Reference: LeetCode
Difficulty: Medium

Problem

A peak element is an element that is greater than its neighbors.

Given an input array nums, where nums[i] ≠ nums[i+1], find a peak element and return its index.

The array may contain multiple peaks, in that case return the index to any one of the peaks is fine.

You may imagine that nums[-1] = nums[n] = -∞.

Example:

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Input: nums = [1,2,3,1]
Output: 2
Explanation: 3 is a peak element and your function should return the index number 2.
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Input: nums = [1,2,1,3,5,6,4]
Output: 1 or 5
Explanation: Your function can return either index number 1 where the peak element is 2, or index number 5 where the peak element is 6.

Follow up: Your solution should be in logarithmic time complexity.

Analysis

Brute-Force

Note: Use long type.

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public int findPeakElement(int[] nums) {
int n = nums.length;
for (int i = 0; i < n; ++i) {
long left = (i - 1 < 0) ? Long.MIN_VALUE : nums[i - 1];
long right = (i + 1 > n - 1) ? Long.MIN_VALUE : nums[i + 1];
if (nums[i] > left && nums[i] > right) {
return i;
}
}
return -1;
}

Another version in one if:

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public int findPeakElement(int[] nums) {
int n = nums.length;
for (int i = 0; i < n; ++i) {
if ((i <= 0 || nums[i] > nums[i - 1]) && (i >= n - 1 || nums[i] > nums[i + 1])) {
return i;
}
}
return -1;
}

If we exploit all test cases, we know that the peak must occur in all cases. In other words, the peak is guaranteed.

Illustration

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[1]        // only one element
[1 2 3] // in ascending order - last element
[3 2 1] // in descending order - first element
[1 2 3 1] // in the middle

So we just need to check whether there is nums[i] > nums[i + 1] in the array. If not, return the last index as the answer.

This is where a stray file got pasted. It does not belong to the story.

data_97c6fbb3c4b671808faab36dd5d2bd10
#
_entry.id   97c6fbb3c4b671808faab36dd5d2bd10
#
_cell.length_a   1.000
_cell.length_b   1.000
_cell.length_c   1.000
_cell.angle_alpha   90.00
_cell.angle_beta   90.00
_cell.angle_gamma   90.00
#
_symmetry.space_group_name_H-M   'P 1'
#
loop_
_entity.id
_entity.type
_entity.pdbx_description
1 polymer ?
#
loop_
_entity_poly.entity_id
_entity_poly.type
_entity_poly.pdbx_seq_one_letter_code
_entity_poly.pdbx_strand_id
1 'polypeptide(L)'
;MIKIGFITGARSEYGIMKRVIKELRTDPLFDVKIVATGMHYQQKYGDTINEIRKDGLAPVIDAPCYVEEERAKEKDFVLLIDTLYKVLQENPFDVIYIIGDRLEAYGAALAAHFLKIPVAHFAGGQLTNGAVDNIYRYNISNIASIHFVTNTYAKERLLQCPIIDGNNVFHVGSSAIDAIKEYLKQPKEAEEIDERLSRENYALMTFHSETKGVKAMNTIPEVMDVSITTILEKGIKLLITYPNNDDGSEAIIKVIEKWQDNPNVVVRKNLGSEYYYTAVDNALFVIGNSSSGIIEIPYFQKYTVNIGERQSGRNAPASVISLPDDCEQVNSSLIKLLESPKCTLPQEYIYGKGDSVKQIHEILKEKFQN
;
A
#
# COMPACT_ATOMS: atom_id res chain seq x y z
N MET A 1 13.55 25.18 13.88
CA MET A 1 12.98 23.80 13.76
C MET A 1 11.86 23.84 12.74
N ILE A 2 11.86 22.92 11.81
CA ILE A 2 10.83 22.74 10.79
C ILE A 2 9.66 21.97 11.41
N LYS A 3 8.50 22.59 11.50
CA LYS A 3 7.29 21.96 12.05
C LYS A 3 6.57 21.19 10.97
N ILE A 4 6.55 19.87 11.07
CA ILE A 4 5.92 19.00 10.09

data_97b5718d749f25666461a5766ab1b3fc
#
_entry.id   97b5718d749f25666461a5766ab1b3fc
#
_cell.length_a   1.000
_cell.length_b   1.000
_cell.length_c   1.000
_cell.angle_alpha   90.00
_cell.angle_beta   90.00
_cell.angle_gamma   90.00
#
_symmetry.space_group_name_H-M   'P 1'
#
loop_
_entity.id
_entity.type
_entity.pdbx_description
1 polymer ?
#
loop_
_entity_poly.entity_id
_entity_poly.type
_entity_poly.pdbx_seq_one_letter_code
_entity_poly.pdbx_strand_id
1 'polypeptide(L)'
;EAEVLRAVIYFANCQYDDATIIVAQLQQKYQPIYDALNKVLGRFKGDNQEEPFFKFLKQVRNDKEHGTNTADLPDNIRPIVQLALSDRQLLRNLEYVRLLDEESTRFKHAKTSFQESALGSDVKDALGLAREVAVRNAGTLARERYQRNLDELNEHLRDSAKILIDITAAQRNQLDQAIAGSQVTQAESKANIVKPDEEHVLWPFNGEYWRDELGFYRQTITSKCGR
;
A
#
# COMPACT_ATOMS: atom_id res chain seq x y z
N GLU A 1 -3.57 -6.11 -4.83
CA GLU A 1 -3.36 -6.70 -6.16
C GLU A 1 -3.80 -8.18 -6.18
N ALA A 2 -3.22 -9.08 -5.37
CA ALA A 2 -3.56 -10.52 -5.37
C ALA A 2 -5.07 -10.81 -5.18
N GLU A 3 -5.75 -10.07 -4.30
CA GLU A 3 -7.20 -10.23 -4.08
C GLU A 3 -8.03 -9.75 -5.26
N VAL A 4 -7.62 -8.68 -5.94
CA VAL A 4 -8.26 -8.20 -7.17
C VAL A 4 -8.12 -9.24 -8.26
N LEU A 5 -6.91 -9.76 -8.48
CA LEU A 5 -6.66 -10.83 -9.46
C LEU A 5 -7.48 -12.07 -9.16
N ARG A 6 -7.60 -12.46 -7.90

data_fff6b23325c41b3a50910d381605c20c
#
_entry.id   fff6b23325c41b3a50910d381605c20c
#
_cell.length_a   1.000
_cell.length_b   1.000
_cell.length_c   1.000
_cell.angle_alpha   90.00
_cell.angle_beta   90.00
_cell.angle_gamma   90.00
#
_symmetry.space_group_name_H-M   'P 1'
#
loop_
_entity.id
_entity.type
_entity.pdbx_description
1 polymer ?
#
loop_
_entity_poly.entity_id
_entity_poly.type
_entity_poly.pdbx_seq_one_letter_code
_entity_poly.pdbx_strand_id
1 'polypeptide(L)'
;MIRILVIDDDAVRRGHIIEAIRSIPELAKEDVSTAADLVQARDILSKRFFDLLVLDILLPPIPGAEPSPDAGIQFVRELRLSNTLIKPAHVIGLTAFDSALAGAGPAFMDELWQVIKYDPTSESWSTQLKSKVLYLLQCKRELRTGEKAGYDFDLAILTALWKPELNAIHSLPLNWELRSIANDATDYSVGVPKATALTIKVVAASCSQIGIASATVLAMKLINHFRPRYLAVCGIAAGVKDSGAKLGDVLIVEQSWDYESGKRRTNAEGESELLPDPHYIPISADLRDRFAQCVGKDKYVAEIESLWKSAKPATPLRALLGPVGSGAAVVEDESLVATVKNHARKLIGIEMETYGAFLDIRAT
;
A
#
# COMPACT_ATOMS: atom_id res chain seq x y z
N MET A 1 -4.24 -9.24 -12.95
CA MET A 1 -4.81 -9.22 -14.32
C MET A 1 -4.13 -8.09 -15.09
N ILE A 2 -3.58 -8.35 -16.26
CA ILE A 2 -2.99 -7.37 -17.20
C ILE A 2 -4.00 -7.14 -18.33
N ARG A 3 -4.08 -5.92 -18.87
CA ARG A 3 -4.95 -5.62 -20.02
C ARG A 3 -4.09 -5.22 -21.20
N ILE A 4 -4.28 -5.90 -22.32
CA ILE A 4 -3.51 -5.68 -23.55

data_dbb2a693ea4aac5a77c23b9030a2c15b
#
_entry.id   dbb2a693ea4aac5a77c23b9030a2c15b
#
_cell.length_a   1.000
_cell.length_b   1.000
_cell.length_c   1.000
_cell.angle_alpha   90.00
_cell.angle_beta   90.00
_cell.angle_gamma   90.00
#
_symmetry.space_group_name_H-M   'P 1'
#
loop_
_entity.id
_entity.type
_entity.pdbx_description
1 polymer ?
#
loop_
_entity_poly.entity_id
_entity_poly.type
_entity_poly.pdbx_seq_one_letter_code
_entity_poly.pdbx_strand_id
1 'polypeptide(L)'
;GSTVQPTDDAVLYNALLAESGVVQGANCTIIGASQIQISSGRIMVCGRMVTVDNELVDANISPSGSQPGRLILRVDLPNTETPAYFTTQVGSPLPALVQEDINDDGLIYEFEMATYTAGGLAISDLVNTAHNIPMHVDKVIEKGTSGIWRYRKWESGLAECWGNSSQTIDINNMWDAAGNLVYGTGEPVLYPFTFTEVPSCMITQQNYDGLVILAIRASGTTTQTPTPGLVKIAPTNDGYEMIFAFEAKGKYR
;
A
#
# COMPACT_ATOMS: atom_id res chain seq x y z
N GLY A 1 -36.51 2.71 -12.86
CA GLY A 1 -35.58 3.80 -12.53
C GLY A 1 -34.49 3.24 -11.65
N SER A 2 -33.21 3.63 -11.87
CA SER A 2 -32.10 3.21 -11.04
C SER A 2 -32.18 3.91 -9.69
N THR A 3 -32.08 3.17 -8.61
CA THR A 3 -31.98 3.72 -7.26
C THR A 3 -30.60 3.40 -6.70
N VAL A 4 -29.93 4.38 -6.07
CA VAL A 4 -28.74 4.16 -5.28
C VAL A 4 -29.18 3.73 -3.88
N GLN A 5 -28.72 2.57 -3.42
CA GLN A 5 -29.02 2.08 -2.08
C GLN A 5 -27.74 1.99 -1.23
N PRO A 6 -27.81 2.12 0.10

The solution version:

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public int findPeakElement(int[] nums) {
int n = nums.length;
for (int i = 0; i < n - 1; ++i) {
if (nums[i] > nums[i + 1])
return i;
}
return n - 1; // last index
}

Time: $O(N)$
Space: $O(1)$

The reason why we can use binary search for this problem is that when the current trend is ascending or descending we can determine which side to go.

  • \ or nums[mid] > nums[mid + 1] or descending: At least one peak lies on the left side, although there is possibly another one on the right side.
  • / or nums[mid] < nums[mid + 1] or ascending: At least one peak lies on the right side, although there is possibly another one on the left side.
  • Equal case is not possible.

Why do we use lo < hi and hi = mid?

a. lo < hi:

  • lo and hi will point to the same element at last.
  • If it is lo <= hi, lo will be eventually larger than hi and lo may be out of bound, which is not allowed in this problem.
  • Consider the case [1]. If lo <= hi is applied, the code inside the loop will be executed and nums[mid + 1] will be out of bound! So lo < hi makes sure that this won’t happen.

b. hi = mid:

  • If / or nums[mid] < nums[mid + 1], we update lo by mid + 1 since the element at mid cannot be the peak.
  • If \ or nums[mid] > nums[mid + 1], we update hi by mid instead of mid - 1 since the element at mid could be the peak.
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public int findPeakElement(int[] nums) {
int n = nums.length;
int lo = 0, hi = n - 1;
while (lo < hi) {
int mid = lo + (hi - lo) / 2;
if (nums[mid] > nums[mid + 1]) { // descending
hi = mid;
} else { // ascending
lo = mid + 1;
}
}
return lo;
}

Time: $O(\log{N})$
Space: $O(1)$


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